"The National Rifle Association continues to have a majority favorable image in the eyes of the American public, as it has in all but one of the seven surveys in which Gallup has measured it since 1993," wrote Gallup Editor-in-Chief Frank Newport. "The NRA's image is highly politicized, with Republicans largely saying they have a favorable opinion, while a majority of Democrats view the association unfavorably. Most Americans with a gun in their household have a favorable opinion of the NRA, but one-fourth do not — and 49% of those with a gun in the household say the NRA represents their views on guns only sometimes, or never."
Mortgage loans didn't violate ethics rules
The House Ethics Committee says it found no violations by House members whose mortgage loans went through the VIP section of the former Countrywide Financial Corp.
The committee said nearly all the allegations involved loans that were granted so long ago that they fell outside the panel's jurisdiction. The committee added that participation in the VIP program did not necessarily mean borrowers received the best financial deal available.
The committee said it was concerned with the actions of House staff members who may have reached out to Countrywide lobbyists for assistance with their personal loans.
The report said that if these staff loans had been more recent, there may have been disciplinary action.
Governor signs new law to permit emergency manager takeovers
DETROIT — Michigan Gov. Rick Snyder has signed a law that gives distressed communities the ability to choose an emergency manager or other remedies to fix their finances.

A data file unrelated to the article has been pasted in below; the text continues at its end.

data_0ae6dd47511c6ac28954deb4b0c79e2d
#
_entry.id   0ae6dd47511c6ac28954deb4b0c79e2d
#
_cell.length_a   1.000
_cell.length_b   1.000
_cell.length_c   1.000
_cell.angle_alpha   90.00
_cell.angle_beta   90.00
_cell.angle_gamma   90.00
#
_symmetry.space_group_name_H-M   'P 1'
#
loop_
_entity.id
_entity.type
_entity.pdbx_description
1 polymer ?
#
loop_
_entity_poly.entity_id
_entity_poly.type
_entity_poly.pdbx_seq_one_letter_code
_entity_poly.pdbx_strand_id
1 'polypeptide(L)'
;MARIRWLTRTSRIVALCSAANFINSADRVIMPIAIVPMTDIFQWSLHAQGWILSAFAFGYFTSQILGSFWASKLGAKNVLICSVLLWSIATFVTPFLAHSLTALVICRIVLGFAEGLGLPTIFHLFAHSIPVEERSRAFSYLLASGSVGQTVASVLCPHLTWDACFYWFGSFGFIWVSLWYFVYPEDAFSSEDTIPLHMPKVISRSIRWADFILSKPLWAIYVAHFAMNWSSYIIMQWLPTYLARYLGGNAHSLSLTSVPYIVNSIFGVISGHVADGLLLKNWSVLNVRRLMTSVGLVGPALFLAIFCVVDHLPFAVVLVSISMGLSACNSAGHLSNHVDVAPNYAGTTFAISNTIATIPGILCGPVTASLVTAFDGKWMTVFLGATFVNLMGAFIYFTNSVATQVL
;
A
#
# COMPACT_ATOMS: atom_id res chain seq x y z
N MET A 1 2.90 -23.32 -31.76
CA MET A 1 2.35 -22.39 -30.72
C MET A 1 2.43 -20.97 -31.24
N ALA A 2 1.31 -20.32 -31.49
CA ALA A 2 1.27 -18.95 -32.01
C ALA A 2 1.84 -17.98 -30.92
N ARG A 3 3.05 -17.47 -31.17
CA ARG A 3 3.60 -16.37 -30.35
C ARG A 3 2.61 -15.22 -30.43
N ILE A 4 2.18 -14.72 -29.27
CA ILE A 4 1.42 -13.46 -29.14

The bill was approved by lawmakers after voters repealed an emergency-manager law in the fall election. Mr. Snyder's office said Thursday that the law is among 19 signed by the governor, just a portion of the dozens of bills that still are on his desk.
If a review team finds that a financial emergency exists, local governments and school districts have four choices, including an emergency manager, bankruptcy or a reform plan with the state.
The law won't start until late March. Under the old law, the power to send an emergency manager rested solely with the governor.
Mexico urges court to stop Arizona from enforcing law
PHOENIX — The Mexican government has urged a U.S. court to stop Arizona from enforcing a minor section of the state's 2010 immigration law that prohibits the harboring of illegal immigrants.
Lawyers representing Mexico asked the 9th Circuit Court of Appeals in a filing Wednesday to uphold a lower-court ruling that blocked police from enforcing the ban. Mexico argued the ban harms diplomatic relations with the United States, undermines the United States' ability to speak to a foreign country with one voice, and encourages the marginalization of Mexicans and people who appear to be from Latin America.
"Mexico cannot conduct effective negotiations with the United States when the foreign-policy decisions of the federal governments are undermined by the individual policies of individual states," lawyers for the Mexican government said in a friend-of-the-court brief.
The harboring ban was in effect from late July 2010 until U.S. District Judge Susan Bolton blocked its enforcement Sept. 5. Two weeks before Judge Bolton shelved the ban, she said during a hearing that she knew of no arrests made under the provision.
• From wire dispatches and staff reports